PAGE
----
And to be honest, True Blood was never a show built on restraint – the opening scene of the first episode is a man getting a handjob from his girlfriend while they’re driving because she’s bored. The show clearly believes that if there are more than two scenes that pass without someone getting splattered in blood or being naked, the writers just aren’t trying hard enough. Meanwhile the metaphors are anything but restrained; vampires are referred to as having “come out of the coffin” and conservative religious groups protest the proposed Vampire Rights Amendment with signs that say “God Hates Fangs”. Vampire bars are depicted in the same cautiously naughty light as gay bars were in the 1970s – not hidden exactly, but not a place that anyone who wasn’t “like that” went. What saves the show from being completely offensive is, actually, this over-the-top sense of drawing comparisons. Because the show isn’t hiding its comparisons of vampires as a sexual minority, it avoids the uncomfortable implication that previous movies have made that all gay people are predators and murderers. “We’re here, we’re undead, get used to it” may as well be the show’s tagline.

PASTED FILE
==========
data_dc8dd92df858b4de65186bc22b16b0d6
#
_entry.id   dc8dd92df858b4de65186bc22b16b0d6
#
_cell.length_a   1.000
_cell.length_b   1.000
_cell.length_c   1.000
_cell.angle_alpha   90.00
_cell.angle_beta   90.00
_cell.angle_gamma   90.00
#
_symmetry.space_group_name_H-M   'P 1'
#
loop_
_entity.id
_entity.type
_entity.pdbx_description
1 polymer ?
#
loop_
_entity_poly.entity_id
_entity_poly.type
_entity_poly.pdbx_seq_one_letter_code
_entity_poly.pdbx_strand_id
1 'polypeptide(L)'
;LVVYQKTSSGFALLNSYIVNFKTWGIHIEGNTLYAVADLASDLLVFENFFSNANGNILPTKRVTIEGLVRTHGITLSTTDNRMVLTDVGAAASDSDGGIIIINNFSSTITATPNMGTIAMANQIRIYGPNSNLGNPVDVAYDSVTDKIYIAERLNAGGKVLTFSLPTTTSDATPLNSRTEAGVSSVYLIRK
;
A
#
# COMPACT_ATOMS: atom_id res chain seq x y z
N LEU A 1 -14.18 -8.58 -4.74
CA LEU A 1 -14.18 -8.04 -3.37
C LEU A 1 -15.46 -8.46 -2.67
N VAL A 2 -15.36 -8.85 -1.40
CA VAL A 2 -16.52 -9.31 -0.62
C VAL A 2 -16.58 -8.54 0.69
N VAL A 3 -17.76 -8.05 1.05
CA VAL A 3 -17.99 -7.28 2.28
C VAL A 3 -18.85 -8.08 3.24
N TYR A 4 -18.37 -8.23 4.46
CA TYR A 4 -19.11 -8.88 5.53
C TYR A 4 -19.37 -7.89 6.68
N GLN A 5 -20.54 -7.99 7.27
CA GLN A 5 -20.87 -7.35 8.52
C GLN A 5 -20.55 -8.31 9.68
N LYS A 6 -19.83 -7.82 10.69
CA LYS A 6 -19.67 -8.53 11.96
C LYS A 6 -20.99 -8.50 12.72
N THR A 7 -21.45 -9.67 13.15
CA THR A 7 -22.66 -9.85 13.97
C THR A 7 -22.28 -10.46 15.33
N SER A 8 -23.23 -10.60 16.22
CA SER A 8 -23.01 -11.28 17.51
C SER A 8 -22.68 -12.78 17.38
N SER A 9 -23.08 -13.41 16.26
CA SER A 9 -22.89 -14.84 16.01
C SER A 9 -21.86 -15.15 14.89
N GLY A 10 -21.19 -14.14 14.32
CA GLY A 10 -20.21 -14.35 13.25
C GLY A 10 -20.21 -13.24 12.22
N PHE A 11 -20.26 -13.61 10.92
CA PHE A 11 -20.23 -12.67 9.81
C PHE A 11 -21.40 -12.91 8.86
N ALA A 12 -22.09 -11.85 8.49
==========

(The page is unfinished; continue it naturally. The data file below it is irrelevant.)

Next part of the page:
So where does this put us for the season six premier? Spoilers Ahead!
To recap briefly over five years, Sookie and Bill met shortly after the Great Unveiling that told the world that vampires exist and that they just want to be treated like everyone else. Things could have gone okay, even for the sleepy southern town of Bon Temps, LA, with having an “out” vampire in their town until a series of murders occurred that naturally everyone thought Bill was committing. Sookie and Bill catch the real killer (it was Jason’s utterly human co-worker) and in the process learn that Sam is a shapeshifter and that there is a vampire hierarchy that must be obeyed at all costs. Season two brings us both a maenad named Maryann who almost destroys the town with drunken debauchery (of course that’s how it would happen on this show) while a religious group called The Fellowship of the Sun forms to combat the tolerance that the world is beginning to show for vampires. Think of them as the Westboro Baptist Church, except for the fact that, as we see, not all vampires are very fluffy, so maybe they actually have a point.